Friday, July 29, 2011

The Amory S. Carhart Mansion - 3 East 95th Street

photo by Traditional Building Magazine
As the summer of 2000 wound to an end, the Lycee Francaise de New York made a decision.  It would sell the six exquisite East Side mansions that it had used for decades as its “campus” and consolidate into a single, modern building.

Among the grand residences to be sold was the Amory S. Carhart mansion at 3 East 95th Street.

The Carharts had chosen a plot just off Fifth Avenue on East 95th Street in January 1913 as the site of their new home.  Twice the size of most Manhattan residential lots, it measured 50 feet wide.  A more fashionable neighborhood could not have been selected.  Next door Ernesto Fabbri and his wife Edith, a granddaughter of Commodore Cornelius Vanderbilt, were planning their new home as the block filled with elegant mansions.

As was often the case at the turn of the century, property was listed in the name of the wife; as so it would be with the Carhart house.  On August 4, 1913 the American Stone Trade newspaper casually mentioned that “Horace Trumbauer, 200 Fifth Ave., New York City, architect, has filed plans for a 4-story brick and stone residence to be erected at 3 East 95th St. for Mrs. Anthony [sic] S. Carhart, 52 Exchange Place.  Cost about $125,000.”

Although Trumbauer kept an office in New York, he is most often thought of as a Philadelphia architect.   Construction began that year on what Trumbauer designed as a Louis XVI Parisian townhouse – the architectural flavor of the month with New York’s millionaires at the time.

Work on the house progressed steadily and by May 31, 1914 a New York Times headline proclaimed “Expensive Home for Mrs. Amory S. Carhart Nearing Completion in Ninety-fifth Street.”  It would not be so, however.  The Carharts would never live in their grand home.

Work ground to a halt and the building sat uncompleted until 1919 when Mrs. Carhart died.

Millionaire Clarence H. Mackay purchased the unfinished house and construction was resumed.   While Mackay seemed to have every intention to live in the Carhart mansion, within the year he purchased “for his occupancy,” according to The Times, the Stuart Duncan house at 3 East 75th Street, next door to the opulent Edward Harkness mansion.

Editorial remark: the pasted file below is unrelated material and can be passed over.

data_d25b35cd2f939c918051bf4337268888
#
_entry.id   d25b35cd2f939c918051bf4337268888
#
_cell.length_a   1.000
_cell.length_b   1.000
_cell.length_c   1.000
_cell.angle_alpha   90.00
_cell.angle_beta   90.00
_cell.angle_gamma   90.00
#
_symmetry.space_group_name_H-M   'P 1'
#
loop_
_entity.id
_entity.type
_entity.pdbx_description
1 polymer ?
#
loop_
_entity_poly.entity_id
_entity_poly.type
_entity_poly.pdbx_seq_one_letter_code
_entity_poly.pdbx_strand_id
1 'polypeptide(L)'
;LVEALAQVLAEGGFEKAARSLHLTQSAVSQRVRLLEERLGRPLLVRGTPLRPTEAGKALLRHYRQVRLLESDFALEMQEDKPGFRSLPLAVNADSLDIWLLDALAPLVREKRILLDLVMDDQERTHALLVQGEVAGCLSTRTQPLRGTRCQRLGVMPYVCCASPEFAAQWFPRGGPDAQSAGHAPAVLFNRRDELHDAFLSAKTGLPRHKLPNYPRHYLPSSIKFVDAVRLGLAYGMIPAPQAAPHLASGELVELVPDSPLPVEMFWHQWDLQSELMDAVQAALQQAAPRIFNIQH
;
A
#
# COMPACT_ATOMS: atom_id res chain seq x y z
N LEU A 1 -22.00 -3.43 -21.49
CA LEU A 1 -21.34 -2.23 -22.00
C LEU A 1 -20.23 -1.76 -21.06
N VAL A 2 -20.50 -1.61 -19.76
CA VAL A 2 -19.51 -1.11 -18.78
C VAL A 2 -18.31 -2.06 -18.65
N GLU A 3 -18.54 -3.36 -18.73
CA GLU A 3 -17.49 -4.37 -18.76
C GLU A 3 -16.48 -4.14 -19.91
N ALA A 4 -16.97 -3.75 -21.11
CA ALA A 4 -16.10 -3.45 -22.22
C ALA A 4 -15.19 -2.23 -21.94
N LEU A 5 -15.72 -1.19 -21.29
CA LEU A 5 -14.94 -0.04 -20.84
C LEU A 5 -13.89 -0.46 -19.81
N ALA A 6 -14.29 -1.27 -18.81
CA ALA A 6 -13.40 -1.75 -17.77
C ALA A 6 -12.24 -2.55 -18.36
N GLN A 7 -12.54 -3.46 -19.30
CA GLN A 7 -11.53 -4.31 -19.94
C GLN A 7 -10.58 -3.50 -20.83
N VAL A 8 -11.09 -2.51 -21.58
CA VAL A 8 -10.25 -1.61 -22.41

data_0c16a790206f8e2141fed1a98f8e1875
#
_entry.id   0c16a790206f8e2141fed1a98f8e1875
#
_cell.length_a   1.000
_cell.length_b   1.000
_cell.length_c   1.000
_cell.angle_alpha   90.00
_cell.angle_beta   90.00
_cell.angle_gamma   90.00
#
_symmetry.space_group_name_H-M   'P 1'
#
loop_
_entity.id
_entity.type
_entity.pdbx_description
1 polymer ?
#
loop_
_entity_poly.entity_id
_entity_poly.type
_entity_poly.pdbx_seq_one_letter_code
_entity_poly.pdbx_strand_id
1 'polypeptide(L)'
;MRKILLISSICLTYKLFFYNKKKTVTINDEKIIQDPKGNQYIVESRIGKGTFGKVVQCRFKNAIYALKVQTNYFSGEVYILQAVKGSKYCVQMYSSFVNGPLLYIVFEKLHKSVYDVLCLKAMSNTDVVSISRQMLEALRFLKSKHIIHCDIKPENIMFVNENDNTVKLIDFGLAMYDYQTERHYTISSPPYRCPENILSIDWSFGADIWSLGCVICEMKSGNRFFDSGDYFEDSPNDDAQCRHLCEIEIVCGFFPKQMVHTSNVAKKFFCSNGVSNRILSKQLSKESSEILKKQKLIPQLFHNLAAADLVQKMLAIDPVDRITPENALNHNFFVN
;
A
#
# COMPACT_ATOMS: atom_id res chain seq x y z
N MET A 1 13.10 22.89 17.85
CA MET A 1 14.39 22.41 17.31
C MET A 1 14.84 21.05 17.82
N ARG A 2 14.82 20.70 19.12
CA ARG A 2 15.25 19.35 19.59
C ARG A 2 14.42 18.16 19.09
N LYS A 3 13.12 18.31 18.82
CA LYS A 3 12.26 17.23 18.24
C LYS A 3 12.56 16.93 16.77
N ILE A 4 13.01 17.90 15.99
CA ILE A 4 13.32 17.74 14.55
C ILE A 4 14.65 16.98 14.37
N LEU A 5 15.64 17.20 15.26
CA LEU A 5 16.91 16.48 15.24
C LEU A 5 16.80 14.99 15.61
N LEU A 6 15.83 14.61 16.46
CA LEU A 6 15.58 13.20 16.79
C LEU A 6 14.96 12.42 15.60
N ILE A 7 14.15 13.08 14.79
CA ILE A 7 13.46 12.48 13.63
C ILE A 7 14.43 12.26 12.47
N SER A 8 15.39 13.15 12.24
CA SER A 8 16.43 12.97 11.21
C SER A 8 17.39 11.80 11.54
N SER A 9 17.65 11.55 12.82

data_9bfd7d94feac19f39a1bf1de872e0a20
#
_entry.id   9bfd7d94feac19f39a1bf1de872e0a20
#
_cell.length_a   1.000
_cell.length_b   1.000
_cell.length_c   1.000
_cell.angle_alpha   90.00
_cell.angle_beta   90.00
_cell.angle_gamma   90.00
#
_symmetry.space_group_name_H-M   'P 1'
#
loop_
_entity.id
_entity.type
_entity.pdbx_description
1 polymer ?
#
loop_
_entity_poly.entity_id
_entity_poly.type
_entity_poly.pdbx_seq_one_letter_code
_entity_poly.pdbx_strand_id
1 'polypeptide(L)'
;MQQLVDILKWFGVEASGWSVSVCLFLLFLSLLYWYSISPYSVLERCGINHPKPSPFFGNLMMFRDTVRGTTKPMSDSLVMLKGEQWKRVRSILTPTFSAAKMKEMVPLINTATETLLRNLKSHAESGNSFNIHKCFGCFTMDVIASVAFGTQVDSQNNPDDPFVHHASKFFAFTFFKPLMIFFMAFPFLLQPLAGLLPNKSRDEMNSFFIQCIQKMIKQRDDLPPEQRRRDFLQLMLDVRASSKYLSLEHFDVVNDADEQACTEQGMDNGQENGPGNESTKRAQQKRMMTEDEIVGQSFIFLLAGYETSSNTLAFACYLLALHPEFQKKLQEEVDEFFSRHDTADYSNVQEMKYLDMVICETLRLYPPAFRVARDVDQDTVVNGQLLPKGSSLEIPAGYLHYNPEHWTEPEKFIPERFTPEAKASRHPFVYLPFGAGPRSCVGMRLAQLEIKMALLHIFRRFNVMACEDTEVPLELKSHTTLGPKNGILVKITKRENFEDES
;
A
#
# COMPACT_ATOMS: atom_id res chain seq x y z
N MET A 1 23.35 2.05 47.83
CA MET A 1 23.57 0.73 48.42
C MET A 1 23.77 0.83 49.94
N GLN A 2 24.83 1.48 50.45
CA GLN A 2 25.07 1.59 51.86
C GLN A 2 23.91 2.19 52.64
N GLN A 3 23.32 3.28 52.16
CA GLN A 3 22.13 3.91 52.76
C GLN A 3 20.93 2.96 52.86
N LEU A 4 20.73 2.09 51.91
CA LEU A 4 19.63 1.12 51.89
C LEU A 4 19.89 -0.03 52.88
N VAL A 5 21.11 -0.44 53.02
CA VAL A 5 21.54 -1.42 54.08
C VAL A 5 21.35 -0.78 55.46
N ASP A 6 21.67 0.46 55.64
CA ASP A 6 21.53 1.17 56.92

Clarence Mackay completed construction of the Carhart mansion then hung a FOR SALE sign on the balcony -- photo NYPL Collection

The Carhart mansion was completed in August 1921.  An outstanding example of French Classicism, it rose four stories above the sidewalk.  Above the rusticated base, a stone balcony with wrought iron railing extended the width of the home.    Here three sets of French doors in arched openings opened.  Decorative carved panels separated these from the third floor windows.  Above a bold cornice, a mansard roof was punctuated by three arched dormers.

Inside were wood-paneled rooms, marble fireplaces and a sweeping staircase.

The mansion became home to Mr. and Mrs.  Francis Saxham Elwes Drury.  The English-born Drury came from a noted family and Mabel Drury was the daughter of the fabulously wealthy Elbridge T. Gerry.  When Mabel died in the house in 1930, she left an estate of $7 million and the stipulation that her husband could continue to use her properties.

In 1935 the Lycee Francais de New York acquired the property and began careful renovations.  Three years later, on April 25, 1938, Count de Saint-Quentin, French Ambassador to the United States, dedicated the school.  While care was taken to preserve most of the interiors; renovation of a residence into a school necessarily requires changes – fire doors, exit signs, industrial lighting and communal bathrooms.  In addition, years of use by school-aged children typically wears heavily on any structure.

When the school decided to sell in 2000, it commissioned Zivkovic Connolly Architects to design a compatible structure to replace the uninspired school building next door at No. 5 in hopes of increasing the sale value.  The architects, working with the Landmarks Preservation Commission, produced a striking, modern building drawing loosely on the designs of Trumbauer’s adjoining mansion.

The modern structure next door at No. 5 was build using 2-foot thick masonry construction and superbly-blending architecture -- photo Traditional Building Magazine

In the meantime, the Carhart mansion was renovated into four exclusive residential condominiums.  Among them was the 10,350 square foot duplex owned by executive Dennis Mehiel and his wife.  The five-bedroom unit with a 1,100 square foot living room was relisted by the couple in 2008 for $35 million.

The Carhart mansion was designated a New York City landmark in 1974, the Commission calling it “one of the finest examples” in New York City of 18th Century French Classicism.


  1. Are #3 and #5 joined in the interior making one mansion? I don't see an entrance for #5 so I assume so. Thank you.

    1. Yes, they are. No. 5 is relatively new, built as an annex.

  2. I feel old suddenly ;)
    I went to school there (1985-1989). I was fully aware of the beautiful decor, even if it was not entirely functional as a school building. We had a gorgeous library, and 2 ballrooms for graduation ceremonies, concerts (alas classical only... ), and of course student dances.
    I'm very pleased by the reconstruction of the side building in the same style (the previous was ugly but functional)

    1. II also went to school there (1951-1958). No.3 was all that was there. No. 5 was an empty space where we went for fresh air after lunch. I have great memories. 11eme to 7eme.

    2. (am 1st anonymous) always glad to hear from other alumni (even anon.) !